Data from the International Society for Heart and Lung Transplantation (ISHLT) registry show that the median survival of 45,542 adults who underwent primary lung transplantation between January 1990 and June 2013 was 5.7 years. Unadjusted survival rates were 89% at 3 months, 80% at 1 year, 65% at 3 years, 54% at 5 years, and 31% at 10 years. Lung transplant recipients who survived to 1 year after primary transplantation had a conditional median survival of 7.9 years (Yusen et al., 2015). Long-term survival rates for lung transplant recipients are much lower than those attained for kidney, liver and heart transplant recipients (Orens and Garrity, 2009; Fredericks et al., 2014).
The primary cause of mortality in the first year after transplant is infection, with graft failure due to chronic rejection or infection being the most common cause of mortality in subsequent years (Valapour et al., 2017).
Morbidities commonly associated with immunosuppressants occurred frequently in the first-year post lung transplantation for data collected between April 1994 and June 2014: hypertension (52%), renal dysfunction (23%), diabetes (23%), and hyperlipidaemia (26%). At 5 years post transplantation these morbidities increased to 81%, 53%, 40% and 58% of transplant recipients respectively (Yusen et al., 2015).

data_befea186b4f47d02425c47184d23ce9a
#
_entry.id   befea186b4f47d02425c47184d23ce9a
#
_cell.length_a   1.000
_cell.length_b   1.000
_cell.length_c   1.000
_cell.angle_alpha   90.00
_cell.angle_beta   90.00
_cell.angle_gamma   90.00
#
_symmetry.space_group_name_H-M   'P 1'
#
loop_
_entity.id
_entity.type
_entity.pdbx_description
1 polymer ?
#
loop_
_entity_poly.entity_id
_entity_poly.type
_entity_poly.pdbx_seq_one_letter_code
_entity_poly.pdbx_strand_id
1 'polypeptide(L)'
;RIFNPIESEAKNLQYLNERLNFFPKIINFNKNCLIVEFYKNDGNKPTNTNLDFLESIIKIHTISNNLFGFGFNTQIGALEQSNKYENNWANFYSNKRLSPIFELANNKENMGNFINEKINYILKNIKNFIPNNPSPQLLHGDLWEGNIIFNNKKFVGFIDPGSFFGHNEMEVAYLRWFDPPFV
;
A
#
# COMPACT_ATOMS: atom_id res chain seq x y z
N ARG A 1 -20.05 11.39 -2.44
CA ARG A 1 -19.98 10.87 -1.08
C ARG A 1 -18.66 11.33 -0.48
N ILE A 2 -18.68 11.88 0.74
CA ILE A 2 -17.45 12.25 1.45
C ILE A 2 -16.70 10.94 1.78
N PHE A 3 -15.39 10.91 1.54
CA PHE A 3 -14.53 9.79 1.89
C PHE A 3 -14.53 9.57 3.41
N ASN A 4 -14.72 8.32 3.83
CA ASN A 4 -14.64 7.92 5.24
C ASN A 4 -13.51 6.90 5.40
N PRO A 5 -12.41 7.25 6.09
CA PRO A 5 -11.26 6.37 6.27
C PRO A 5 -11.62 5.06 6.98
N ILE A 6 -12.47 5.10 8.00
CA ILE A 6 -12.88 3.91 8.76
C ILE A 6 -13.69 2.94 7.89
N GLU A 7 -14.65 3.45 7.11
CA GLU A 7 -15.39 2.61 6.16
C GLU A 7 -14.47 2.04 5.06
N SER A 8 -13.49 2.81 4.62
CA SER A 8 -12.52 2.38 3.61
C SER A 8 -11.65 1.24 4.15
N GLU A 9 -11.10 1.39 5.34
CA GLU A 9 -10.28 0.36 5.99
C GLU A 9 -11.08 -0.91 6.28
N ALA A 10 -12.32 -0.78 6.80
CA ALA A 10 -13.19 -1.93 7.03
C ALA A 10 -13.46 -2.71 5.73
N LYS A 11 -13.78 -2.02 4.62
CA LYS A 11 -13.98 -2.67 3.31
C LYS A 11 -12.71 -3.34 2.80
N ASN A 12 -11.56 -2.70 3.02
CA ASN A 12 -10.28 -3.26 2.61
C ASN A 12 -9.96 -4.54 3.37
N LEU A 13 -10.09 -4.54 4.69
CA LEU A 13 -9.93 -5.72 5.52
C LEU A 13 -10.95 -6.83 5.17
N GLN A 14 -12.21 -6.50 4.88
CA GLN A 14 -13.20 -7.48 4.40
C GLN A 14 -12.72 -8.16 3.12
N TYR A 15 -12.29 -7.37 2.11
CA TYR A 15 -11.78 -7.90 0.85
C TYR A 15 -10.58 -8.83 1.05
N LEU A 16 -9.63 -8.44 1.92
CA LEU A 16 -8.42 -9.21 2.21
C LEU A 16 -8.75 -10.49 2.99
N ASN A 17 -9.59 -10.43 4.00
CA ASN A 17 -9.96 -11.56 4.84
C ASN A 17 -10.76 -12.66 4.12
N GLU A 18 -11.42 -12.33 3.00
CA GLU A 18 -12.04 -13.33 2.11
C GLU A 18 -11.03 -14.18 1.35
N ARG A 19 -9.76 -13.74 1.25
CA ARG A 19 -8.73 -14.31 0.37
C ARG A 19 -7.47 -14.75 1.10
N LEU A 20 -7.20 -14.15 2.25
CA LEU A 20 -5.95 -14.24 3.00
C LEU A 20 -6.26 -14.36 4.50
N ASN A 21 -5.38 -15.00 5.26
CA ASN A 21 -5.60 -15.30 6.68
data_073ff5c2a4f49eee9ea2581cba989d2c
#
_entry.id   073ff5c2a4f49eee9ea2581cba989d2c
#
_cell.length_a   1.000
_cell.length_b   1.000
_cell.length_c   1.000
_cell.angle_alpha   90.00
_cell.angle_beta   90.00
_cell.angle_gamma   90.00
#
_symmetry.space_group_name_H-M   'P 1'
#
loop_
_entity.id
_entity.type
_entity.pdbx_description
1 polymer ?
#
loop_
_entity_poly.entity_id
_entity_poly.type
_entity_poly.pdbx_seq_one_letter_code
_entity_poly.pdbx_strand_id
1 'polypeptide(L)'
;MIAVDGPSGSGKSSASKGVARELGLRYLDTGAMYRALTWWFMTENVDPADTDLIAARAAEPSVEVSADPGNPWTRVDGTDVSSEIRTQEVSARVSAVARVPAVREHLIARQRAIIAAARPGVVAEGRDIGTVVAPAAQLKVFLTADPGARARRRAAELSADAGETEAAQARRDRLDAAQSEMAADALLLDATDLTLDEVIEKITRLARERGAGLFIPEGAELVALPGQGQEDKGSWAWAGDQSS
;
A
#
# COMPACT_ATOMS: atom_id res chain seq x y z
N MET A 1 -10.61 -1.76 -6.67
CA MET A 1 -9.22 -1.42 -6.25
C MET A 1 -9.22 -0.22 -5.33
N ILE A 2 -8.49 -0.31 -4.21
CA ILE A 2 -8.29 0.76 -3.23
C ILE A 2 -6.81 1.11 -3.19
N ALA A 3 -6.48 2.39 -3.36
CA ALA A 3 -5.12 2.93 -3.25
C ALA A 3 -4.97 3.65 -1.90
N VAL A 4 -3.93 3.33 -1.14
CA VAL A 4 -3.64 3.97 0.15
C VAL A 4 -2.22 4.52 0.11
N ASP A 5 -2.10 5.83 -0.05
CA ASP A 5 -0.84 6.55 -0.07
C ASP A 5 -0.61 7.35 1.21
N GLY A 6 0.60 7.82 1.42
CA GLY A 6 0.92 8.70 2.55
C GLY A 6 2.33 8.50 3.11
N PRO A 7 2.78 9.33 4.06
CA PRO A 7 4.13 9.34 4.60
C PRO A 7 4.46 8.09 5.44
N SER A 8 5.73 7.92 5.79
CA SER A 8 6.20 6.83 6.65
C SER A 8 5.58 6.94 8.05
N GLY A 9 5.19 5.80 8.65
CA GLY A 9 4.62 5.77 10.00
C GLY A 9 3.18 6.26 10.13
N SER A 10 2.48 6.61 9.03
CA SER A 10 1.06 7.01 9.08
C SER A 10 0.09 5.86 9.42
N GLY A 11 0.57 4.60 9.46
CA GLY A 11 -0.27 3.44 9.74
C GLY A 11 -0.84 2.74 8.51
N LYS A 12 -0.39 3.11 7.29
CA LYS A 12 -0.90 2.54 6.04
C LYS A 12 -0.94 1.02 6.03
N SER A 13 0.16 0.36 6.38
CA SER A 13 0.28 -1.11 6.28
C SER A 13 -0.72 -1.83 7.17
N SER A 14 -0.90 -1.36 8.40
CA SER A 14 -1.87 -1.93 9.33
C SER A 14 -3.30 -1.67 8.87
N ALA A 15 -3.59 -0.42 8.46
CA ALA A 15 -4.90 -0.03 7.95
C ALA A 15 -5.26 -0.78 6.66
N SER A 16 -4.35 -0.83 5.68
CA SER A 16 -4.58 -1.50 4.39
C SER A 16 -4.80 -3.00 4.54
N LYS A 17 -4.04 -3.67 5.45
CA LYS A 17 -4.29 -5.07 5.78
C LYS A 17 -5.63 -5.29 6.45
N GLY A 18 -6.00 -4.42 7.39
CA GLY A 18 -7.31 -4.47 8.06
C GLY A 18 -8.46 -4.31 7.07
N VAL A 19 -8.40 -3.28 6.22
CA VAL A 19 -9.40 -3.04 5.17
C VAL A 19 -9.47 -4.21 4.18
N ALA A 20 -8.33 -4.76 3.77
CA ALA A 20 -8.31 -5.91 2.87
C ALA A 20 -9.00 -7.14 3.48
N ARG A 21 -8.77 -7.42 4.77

A major complication of lung transplantation is bronchiolitis obliterans syndrome (BOS), which is a manifestation of chronic allograft rejection and occurs typically in lung transplant recipients 5 years post transplantation (Orens and Garrity, 2009; Meyer et al., 2014). ISHLT data (from 1994–2014) showed that the frequency of BOS in lung transplant recipients increased from 9% at 1 year to 41% at 5 years post transplantation (Yusen et al., 2015). Clinically, patients with chronic rejection present with progressive airflow obstruction, often accompanied by dyspnoea and cough. Death from chronic rejection is either due to respiratory failure or secondary infection (Orens and Garrity, 2009; Meyer et al., 2014).
International clinical practice guidelines for the diagnosis and management of bronchiolitis obliterans syndrome have been published (Meyer et al., 2014).